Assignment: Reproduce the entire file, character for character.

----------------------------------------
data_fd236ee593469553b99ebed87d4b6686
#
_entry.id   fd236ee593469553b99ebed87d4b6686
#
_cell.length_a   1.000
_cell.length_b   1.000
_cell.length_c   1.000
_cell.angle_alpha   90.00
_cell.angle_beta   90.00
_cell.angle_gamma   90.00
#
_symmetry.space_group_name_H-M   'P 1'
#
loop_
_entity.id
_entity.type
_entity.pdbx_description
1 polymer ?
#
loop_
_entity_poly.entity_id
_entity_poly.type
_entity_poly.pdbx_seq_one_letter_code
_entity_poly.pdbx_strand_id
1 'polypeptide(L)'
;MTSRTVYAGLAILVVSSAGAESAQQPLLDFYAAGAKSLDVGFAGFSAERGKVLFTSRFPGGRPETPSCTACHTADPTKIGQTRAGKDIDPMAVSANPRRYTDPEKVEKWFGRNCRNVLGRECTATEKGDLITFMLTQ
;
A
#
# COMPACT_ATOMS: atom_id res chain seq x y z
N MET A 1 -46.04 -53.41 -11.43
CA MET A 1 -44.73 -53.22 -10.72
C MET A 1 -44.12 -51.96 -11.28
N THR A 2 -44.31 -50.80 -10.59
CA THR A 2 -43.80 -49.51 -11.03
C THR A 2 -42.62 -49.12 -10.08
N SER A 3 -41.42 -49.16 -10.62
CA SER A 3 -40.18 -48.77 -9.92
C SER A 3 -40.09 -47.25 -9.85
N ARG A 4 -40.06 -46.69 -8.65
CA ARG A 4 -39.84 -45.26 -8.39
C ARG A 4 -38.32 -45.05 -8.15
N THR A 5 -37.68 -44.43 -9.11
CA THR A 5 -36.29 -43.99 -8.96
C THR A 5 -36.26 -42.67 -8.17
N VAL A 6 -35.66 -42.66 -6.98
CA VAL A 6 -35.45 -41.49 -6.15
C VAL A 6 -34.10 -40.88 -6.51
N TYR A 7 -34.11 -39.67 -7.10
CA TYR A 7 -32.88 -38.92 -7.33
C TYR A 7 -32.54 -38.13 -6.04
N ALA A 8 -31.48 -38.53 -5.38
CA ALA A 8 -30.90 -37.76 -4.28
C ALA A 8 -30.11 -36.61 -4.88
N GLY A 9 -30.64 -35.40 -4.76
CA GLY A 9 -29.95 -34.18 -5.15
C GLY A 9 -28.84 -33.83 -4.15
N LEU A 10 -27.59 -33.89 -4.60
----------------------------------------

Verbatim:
data_fd236ee593469553b99ebed87d4b6686
#
_entry.id   fd236ee593469553b99ebed87d4b6686
#
_cell.length_a   1.000
_cell.length_b   1.000
_cell.length_c   1.000
_cell.angle_alpha   90.00
_cell.angle_beta   90.00
_cell.angle_gamma   90.00
#
_symmetry.space_group_name_H-M   'P 1'
#
loop_
_entity.id
_entity.type
_entity.pdbx_description
1 polymer ?
#
loop_
_entity_poly.entity_id
_entity_poly.type
_entity_poly.pdbx_seq_one_letter_code
_entity_poly.pdbx_strand_id
1 'polypeptide(L)'
;MTSRTVYAGLAILVVSSAGAESAQQPLLDFYAAGAKSLDVGFAGFSAERGKVLFTSRFPGGRPETPSCTACHTADPTKIGQTRAGKDIDPMAVSANPRRYTDPEKVEKWFGRNCRNVLGRECTATEKGDLITFMLTQ
;
A
#
# COMPACT_ATOMS: atom_id res chain seq x y z
N MET A 1 -46.04 -53.41 -11.43
CA MET A 1 -44.73 -53.22 -10.72
C MET A 1 -44.12 -51.96 -11.28
N THR A 2 -44.31 -50.80 -10.59
CA THR A 2 -43.80 -49.51 -11.03
C THR A 2 -42.62 -49.12 -10.08
N SER A 3 -41.42 -49.16 -10.62
CA SER A 3 -40.18 -48.77 -9.92
C SER A 3 -40.09 -47.25 -9.85
N ARG A 4 -40.06 -46.69 -8.65
CA ARG A 4 -39.84 -45.26 -8.39
C ARG A 4 -38.32 -45.05 -8.15
N THR A 5 -37.68 -44.43 -9.11
CA THR A 5 -36.29 -43.99 -8.96
C THR A 5 -36.26 -42.67 -8.17
N VAL A 6 -35.66 -42.66 -6.98
CA VAL A 6 -35.45 -41.49 -6.15
C VAL A 6 -34.10 -40.88 -6.51
N TYR A 7 -34.11 -39.67 -7.10
CA TYR A 7 -32.88 -38.92 -7.33
C TYR A 7 -32.54 -38.13 -6.04
N ALA A 8 -31.48 -38.53 -5.38
CA ALA A 8 -30.90 -37.76 -4.28
C ALA A 8 -30.11 -36.61 -4.88
N GLY A 9 -30.64 -35.40 -4.76
CA GLY A 9 -29.95 -34.18 -5.15
C GLY A 9 -28.84 -33.83 -4.15
N LEU A 10 -27.59 -33.89 -4.60